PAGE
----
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J.S. Bach: Goldberg Variations (CD+DVD)


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Audio CD, September 30, 2013
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Frequently Bought Together

J.S. Bach: Goldberg Variations (CD+DVD) + Ligeti / Beethoven + Jeremy Denk: Bach Partitas 3 & 4 & 6
Price for all three: $48.30

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Product Details

  • Audio CD (September 30, 2013)
  • Original Release Date: 2013
  • Number of Discs: 2
  • Label: Nonesuch
  • ASIN: B00ER0QN4Q
  • Average Customer Review: 4.5 out of 5 stars  See all reviews (54 customer reviews)
  • Amazon Best Sellers Rank: #7,697 in Music (See Top 100 in Music)

Disc: 1
1. Aria 3:46
2. Variation 1 1:49
3. Variation 2 1:24
4. Variation 3: Canon on the unison 2:11
5. Variation 4 1:07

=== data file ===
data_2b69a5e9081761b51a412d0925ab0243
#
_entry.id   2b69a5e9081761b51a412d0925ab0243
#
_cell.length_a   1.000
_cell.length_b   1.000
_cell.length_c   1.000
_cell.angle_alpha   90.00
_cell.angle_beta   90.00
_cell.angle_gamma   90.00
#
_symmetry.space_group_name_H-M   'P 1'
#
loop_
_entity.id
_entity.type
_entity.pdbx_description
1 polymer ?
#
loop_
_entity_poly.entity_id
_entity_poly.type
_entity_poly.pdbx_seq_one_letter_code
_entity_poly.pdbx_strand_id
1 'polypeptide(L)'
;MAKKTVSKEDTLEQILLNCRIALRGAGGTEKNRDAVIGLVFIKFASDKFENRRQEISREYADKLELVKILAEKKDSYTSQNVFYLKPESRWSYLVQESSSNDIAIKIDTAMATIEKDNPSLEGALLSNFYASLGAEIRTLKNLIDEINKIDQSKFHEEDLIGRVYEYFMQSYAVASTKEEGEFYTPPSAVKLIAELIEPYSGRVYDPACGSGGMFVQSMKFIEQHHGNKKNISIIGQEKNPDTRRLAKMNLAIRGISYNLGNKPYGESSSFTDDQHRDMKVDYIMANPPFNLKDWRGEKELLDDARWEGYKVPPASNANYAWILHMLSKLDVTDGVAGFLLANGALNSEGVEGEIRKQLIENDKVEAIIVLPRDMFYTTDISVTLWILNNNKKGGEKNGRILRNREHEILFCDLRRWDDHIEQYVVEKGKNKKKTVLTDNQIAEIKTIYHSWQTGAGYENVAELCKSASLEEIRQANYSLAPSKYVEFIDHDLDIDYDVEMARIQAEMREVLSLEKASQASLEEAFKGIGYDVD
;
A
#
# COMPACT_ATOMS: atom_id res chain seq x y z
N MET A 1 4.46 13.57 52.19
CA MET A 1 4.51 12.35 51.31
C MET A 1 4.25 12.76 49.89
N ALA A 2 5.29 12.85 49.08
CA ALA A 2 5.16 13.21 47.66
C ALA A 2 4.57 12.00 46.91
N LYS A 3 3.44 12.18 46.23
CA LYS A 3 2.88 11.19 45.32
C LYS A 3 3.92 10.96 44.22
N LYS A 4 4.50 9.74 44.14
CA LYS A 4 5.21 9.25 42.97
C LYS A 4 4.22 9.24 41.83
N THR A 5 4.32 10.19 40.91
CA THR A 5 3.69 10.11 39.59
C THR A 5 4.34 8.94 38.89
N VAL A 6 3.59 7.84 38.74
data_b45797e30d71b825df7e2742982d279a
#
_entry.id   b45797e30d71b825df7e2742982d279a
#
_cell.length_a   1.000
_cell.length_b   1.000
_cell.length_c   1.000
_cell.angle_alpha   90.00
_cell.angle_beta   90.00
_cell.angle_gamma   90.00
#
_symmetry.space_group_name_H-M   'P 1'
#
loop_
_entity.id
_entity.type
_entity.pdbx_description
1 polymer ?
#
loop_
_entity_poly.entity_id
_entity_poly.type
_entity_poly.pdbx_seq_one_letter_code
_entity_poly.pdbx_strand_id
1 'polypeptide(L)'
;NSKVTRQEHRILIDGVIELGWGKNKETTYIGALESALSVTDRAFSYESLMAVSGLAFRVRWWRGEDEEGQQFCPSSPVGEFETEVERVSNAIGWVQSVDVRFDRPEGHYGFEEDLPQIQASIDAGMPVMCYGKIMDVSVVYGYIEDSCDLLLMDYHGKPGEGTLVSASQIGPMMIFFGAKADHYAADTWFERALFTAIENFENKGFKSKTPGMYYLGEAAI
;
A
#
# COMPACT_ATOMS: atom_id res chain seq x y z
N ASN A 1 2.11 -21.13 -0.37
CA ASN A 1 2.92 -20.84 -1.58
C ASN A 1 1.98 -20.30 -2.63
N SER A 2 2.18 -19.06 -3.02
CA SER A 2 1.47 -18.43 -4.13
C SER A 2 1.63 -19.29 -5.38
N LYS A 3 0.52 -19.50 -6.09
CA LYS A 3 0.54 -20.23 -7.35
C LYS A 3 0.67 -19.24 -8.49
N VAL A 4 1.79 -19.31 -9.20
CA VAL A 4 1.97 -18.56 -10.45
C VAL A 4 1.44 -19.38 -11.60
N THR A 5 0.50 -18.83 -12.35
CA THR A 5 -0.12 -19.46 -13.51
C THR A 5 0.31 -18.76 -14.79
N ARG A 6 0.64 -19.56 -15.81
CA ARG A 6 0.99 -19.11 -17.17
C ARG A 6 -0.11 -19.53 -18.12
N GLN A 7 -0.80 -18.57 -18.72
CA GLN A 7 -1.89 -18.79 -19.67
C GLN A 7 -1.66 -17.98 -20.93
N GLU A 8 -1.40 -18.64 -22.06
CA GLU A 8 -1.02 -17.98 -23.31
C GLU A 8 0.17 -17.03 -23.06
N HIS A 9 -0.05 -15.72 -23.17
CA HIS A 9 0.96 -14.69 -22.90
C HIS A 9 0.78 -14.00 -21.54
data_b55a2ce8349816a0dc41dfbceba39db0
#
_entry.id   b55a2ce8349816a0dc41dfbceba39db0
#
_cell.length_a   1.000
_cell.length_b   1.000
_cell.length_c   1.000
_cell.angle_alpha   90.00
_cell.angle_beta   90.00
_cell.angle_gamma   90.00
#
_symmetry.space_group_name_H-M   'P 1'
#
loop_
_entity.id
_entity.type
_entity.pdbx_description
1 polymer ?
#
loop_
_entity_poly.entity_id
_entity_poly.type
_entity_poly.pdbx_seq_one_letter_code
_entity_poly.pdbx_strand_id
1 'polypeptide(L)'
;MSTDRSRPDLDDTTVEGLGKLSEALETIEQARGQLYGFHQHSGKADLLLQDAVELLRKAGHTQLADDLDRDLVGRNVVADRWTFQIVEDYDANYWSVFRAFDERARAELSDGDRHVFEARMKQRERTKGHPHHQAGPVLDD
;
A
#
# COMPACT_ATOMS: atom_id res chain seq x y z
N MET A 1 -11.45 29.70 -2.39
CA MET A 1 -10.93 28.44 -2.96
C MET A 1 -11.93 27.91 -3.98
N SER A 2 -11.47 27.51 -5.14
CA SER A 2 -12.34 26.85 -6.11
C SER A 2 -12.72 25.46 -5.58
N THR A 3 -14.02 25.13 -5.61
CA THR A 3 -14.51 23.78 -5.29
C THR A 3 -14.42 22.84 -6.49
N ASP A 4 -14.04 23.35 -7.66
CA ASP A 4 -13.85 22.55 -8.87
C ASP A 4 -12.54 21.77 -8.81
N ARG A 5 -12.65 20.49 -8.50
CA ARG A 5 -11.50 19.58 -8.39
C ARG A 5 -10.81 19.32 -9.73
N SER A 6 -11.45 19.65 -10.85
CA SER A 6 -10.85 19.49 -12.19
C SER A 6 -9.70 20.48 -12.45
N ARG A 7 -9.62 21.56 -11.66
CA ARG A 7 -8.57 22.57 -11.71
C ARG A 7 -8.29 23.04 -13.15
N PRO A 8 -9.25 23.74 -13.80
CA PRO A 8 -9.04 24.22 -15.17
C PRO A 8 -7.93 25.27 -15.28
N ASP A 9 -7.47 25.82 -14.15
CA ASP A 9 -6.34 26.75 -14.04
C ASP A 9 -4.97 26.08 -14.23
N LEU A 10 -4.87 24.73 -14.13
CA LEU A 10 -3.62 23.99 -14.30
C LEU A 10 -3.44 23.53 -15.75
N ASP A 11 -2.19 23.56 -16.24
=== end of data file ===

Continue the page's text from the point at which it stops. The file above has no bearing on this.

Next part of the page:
6. Variation 5 1:19
7. Variation 6: Canon on the second 1:13
8. Variation 7 1:42
9. Variation 8 1:40
10. Variation 9: Canon on the third 1:48
See all 32 tracks on this disc
Disc: 2
1. DVD Liner Notes: The Theme; Rivers of Bass Notes
2. DVD Liner Notes: Streams and Eddies
3. DVD Liner Notes: Games and Humor
4. DVD Liner Notes: The Importance of Intervals
5. DVD Liner Notes: Minor Key Variations
6. DVD Liner Notes: Endless Aria
7. DVD Liner Notes: The Black Pearl
8. DVD Liner Notes: The Late Goldbergs
9. DVD Liner Notes: Beethoven and the Goldberg Variations

Editorial Reviews